Yesterday, Bugman and I agreed that we would go for a ride today – up to the Wildcat Hills, maybe even our first “up and over” ride of the year.
Late this morning, as we prepared to head out, a sudden gust of wind ripped the cover off the recycle bin on our deck, and we began to question our judgment. The local radio station put out a caution about the wind on social media.
We revised the ride down. Instead of heading to the Wildcat Hills, we’d go to Mitchell for an out-and-back ride, taking shelter at the turnaround at the Subway (one of the few places open on Sundays) for a break from the wind and a quick lunch.
“It’s hardcore to be going out in this windy nonsense,” Bugman said.
But we wanted to go anyway – we need to keep getting in our training rides. If we run into windy weather when we’re out on the road during Cycle Greater Yellowstone, we’ll still need to get out there on the bike, so we might as well prepare ourselves for the possibility in our training rides.
We headed west on 20th Street out of town, straight into sustained 25-30-miles-per-hour winds, which were occasionally gusting to 40.
Things that make you go “hmmmmm . . . “:
- A cardboard box tumbling towards you.
- A plastic sign flipping end-over-end down the street.
- Large clouds of windblown soil cutting a diagonal across your path of travel.
Our teeth crunched with grit as we gasped and panted, struggling westward, hardly managing to break 8 miles per hour.
As we crossed the bridge over the North Platte River, I spied an osprey clinging to the top of a fencepost, head down so its body was as aerodynamic as possible, angling this way and that as the wind buffeted from the west, then northwest, and back west again. (I tried to get a picture of the perched bird, but nothing turned out.)
At the railroad crossing, I suggested that we take a break and walk our bike across the tracks, as it would be difficult to tackle the bumpy-and-in-need-of-maintenance crossing in such a headwind. Bugman agreed, and I was glad! I needed a breather and a drink of water!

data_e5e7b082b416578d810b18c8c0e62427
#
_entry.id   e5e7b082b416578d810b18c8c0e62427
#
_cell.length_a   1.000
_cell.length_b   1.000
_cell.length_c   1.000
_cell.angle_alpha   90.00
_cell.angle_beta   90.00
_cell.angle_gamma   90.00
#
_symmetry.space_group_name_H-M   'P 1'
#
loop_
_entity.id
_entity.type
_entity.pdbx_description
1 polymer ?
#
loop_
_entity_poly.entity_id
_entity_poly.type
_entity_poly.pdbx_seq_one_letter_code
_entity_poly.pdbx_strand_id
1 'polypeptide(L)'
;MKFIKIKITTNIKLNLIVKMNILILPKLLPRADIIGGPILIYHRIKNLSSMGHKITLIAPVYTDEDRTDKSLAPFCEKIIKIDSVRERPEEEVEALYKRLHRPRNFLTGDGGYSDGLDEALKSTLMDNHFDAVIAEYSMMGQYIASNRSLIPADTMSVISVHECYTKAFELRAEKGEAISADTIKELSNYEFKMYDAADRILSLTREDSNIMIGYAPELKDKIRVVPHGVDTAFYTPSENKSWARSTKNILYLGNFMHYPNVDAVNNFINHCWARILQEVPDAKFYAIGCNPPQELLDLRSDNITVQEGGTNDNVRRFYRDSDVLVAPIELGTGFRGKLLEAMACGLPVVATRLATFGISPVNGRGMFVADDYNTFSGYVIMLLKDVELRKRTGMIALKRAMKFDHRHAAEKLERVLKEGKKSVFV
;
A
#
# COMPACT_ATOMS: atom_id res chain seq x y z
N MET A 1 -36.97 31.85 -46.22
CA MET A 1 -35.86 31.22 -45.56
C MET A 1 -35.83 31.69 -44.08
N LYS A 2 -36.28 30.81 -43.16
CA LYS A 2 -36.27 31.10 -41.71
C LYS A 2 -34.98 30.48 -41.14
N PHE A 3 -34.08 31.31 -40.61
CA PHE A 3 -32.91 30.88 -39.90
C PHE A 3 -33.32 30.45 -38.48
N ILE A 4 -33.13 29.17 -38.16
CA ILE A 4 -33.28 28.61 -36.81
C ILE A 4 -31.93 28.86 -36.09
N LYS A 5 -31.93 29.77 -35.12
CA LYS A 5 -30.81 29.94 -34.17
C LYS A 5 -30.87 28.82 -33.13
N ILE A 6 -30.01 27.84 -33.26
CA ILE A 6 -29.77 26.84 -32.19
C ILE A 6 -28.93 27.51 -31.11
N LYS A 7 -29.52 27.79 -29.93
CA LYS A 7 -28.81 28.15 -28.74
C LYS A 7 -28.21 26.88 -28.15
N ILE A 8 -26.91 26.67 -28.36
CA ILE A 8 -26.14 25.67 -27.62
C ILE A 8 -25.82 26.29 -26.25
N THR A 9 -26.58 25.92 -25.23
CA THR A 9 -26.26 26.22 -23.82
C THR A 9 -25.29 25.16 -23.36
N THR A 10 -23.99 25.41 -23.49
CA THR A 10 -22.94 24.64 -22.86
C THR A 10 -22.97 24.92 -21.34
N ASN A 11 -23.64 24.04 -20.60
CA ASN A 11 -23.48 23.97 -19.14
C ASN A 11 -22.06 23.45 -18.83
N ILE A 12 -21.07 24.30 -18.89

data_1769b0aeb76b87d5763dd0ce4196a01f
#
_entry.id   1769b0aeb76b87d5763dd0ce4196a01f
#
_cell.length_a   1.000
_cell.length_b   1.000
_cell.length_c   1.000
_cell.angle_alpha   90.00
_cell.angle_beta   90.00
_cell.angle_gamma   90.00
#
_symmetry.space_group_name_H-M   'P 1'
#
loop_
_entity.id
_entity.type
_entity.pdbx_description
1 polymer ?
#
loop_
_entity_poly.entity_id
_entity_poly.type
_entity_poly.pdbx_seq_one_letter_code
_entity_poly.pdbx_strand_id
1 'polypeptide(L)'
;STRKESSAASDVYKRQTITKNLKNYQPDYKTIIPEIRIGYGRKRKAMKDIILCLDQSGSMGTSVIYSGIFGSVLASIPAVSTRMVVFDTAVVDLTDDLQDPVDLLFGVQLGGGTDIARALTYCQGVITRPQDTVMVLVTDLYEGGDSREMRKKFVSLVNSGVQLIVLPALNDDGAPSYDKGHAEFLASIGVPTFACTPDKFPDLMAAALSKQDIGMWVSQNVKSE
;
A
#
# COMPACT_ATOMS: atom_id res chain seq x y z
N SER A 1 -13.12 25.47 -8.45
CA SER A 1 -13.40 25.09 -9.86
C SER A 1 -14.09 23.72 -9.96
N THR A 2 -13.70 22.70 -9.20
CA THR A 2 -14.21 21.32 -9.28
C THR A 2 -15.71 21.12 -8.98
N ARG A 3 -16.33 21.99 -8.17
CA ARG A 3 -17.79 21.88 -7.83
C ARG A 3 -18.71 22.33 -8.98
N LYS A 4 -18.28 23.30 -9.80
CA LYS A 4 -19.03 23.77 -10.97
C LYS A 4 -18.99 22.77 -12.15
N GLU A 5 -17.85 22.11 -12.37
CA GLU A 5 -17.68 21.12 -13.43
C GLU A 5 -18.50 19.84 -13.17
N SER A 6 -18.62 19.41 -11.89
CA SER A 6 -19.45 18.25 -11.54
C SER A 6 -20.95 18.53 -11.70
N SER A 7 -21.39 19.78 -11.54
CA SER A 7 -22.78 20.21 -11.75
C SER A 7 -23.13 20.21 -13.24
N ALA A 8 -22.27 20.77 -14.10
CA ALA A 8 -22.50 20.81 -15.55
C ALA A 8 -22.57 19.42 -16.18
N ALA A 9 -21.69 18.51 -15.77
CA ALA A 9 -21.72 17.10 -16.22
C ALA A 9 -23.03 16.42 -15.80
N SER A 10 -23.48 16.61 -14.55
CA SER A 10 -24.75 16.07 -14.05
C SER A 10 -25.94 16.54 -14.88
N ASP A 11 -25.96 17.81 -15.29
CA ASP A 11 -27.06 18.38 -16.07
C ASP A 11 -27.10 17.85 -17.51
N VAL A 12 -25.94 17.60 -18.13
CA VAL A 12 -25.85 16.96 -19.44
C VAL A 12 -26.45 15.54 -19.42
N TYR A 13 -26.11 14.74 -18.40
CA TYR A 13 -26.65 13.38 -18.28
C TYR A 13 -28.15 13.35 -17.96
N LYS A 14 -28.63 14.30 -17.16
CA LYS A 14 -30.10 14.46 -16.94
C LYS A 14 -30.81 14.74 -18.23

As we stood there west of the tracks, having a hard time keeping ourselves and the tandem upright against the wind, a couple of motorcyclists slowed to see if we were OK. We gave them the thumbs-up, grateful for the consideration. (I reckon the motorcyclists could empathize about bucking wind like that.)
“Should we turn around?” I asked.
Bugman suggested proceeding to Haig school before heading back.
He got a leg over the tandem, I got into position on the back, and . . . a fierce gust of wind sandblasted us! Bugman had a hard time keeping the bike upright. There was no way he was going to be able to get us started and keep us going in a straight line.
“This is too dangerous,” Bugman said. “Let’s just go back.”
A tandem bicycle is a lot like a semi truck. Because we have more sideways surface area on just two wheels and a long wheelbase, we’re more susceptible to getting knocked over by sideswipes of wind. It’s also more difficult to steer, increasingly so the slower we go. With us unable to go any faster than 8-10 miles an hour into the wind, and with occasional gusts of wind from the side and air disturbances from passing vehicles, it really was just too dangerous to ride. (If we’d been on a smooth, deserted 8-foot-wide bike path, it might have been a different story.)
We turned around and flew eastward home, racking up just 7.8 miles in total, but satisfied with a decent workout nonetheless.